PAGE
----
Zinc shortage…prepare in advance of pregnancy

By JoNel Aleccia, Senior Writer, NBC News

A vital drug used to help feed the tiniest babies is in such short supply that at least seven extremely premature infants in the U.S. developed horrifying skin lesions and life-threatening reactions after their hospitals ran out.

At least 120,000 more fragile babies may be at risk each year from an ongoing shortage of injectable zinc, a trace element added to intravenous nutrition solutions, government and medical officials say.

“It’s very frustrating,” said Dr. Lamia Soghier, medical director of the neonatology unit at Children’s National Medical Center in Washington, D.C. “What can we do? We’re just short. We don’t have it. We can’t borrow it.”

The crisis is the latest in the nation’s ongoing struggle with drug shortages. After federal intervention in 2012, the number of new shortages has fallen markedly, down to just 26 this year from a record high of 267 in 2011. But the number of active shortages of essential medications — including injectable trace elements, vitamins and electrolytes — is now 323, higher than it’s ever been, according to the University of Utah Drug Information Service, which tracks the problem.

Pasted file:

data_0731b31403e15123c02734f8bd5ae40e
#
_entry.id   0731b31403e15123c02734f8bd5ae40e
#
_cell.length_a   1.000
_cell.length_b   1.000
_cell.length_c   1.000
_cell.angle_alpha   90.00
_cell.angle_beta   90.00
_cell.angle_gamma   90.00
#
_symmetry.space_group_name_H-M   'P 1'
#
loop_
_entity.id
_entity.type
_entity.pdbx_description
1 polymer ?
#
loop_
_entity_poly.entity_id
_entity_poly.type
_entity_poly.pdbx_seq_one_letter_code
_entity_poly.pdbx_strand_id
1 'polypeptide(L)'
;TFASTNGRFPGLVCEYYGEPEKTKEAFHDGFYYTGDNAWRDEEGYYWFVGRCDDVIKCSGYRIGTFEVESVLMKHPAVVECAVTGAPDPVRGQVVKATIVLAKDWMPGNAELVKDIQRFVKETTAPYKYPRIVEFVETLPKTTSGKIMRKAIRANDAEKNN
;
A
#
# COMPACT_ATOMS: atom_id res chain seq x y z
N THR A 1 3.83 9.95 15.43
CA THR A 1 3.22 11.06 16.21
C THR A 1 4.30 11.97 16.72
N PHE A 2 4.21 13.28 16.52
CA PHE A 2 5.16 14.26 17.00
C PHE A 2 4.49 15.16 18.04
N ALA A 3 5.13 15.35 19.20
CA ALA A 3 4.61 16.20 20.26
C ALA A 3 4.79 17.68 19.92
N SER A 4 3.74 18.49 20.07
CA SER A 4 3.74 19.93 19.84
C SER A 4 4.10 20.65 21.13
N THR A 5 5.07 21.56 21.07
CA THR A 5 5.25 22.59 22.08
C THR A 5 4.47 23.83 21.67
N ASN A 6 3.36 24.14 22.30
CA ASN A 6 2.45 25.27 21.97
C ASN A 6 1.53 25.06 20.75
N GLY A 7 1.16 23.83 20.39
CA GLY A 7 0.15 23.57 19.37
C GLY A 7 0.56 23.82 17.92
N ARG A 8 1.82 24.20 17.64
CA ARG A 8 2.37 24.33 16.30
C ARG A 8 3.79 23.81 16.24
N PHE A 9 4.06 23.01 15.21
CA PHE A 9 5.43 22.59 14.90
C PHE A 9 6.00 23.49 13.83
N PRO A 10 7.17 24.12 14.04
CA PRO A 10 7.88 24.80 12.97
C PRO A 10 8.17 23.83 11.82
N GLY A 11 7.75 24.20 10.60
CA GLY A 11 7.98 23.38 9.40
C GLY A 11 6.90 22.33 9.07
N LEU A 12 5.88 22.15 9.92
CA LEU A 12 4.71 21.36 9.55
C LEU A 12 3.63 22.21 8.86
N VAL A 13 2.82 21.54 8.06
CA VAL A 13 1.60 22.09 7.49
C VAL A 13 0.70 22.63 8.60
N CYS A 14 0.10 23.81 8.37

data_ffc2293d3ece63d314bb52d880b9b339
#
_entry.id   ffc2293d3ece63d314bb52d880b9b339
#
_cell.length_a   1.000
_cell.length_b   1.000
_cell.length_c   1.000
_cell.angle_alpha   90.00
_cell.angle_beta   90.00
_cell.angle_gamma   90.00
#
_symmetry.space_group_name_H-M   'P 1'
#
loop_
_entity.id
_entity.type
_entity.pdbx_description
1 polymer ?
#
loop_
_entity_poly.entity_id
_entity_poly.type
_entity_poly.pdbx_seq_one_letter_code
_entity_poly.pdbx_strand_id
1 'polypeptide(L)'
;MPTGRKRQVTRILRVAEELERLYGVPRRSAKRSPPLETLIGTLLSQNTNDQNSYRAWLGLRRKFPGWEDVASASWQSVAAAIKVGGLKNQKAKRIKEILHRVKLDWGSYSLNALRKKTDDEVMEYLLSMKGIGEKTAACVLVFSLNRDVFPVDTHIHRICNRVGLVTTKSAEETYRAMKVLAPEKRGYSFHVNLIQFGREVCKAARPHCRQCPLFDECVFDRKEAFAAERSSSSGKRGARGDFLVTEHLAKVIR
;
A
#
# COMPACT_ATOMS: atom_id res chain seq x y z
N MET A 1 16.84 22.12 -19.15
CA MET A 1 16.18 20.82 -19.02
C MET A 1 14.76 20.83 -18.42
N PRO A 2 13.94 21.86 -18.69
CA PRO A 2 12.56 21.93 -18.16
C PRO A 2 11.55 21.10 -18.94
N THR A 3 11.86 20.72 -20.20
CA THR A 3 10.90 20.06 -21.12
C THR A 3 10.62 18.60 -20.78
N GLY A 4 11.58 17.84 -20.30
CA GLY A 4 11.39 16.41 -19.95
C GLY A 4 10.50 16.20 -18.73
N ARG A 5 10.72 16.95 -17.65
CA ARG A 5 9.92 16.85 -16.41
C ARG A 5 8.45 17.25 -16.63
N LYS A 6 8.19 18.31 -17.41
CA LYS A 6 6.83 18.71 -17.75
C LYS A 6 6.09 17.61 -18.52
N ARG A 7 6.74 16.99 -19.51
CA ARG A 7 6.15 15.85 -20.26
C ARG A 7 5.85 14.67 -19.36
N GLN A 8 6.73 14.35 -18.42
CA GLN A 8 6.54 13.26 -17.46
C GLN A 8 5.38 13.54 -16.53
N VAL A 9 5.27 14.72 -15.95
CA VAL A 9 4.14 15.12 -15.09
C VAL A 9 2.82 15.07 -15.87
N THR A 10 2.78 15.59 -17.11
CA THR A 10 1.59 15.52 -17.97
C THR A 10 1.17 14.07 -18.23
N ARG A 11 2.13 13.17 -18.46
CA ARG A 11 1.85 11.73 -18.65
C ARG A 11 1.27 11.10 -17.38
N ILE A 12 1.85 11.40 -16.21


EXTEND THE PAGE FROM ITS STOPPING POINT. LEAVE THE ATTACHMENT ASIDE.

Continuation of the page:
Last December, three very premature infants at Soghier’s hospital, all born at 23 or 24 weeks of pregnancy — suddenly developed severe diaper rash, skin erosions around their mouths and blistering lesions on their hands and feet, according to a recent CDC report.


Prospective parents can add these foods to their diet, before they conceive, to ensure their infant has enough zinc:    Oysters, Salmon, Pumpkin seeds, Squash seeds, Dark Chocolate, Garlic, Sesame Seeds , Watermelon seeds, Wheat germ, Chickpeas, Shrimp, Crab, Organic Beef, Beef Liver, Lima beans, Egg yolks , Mushrooms, Turkey, Lobster, Spinach, Lamb, Kidney beans, Peanuts, Tahini , Flax seeds, Pork, Brewers Yeast, and Brown rice.

While we do not encourage the consumption of organ meats or pork products, these food choices are high in zinc.

Until next time,

Dr. Polly


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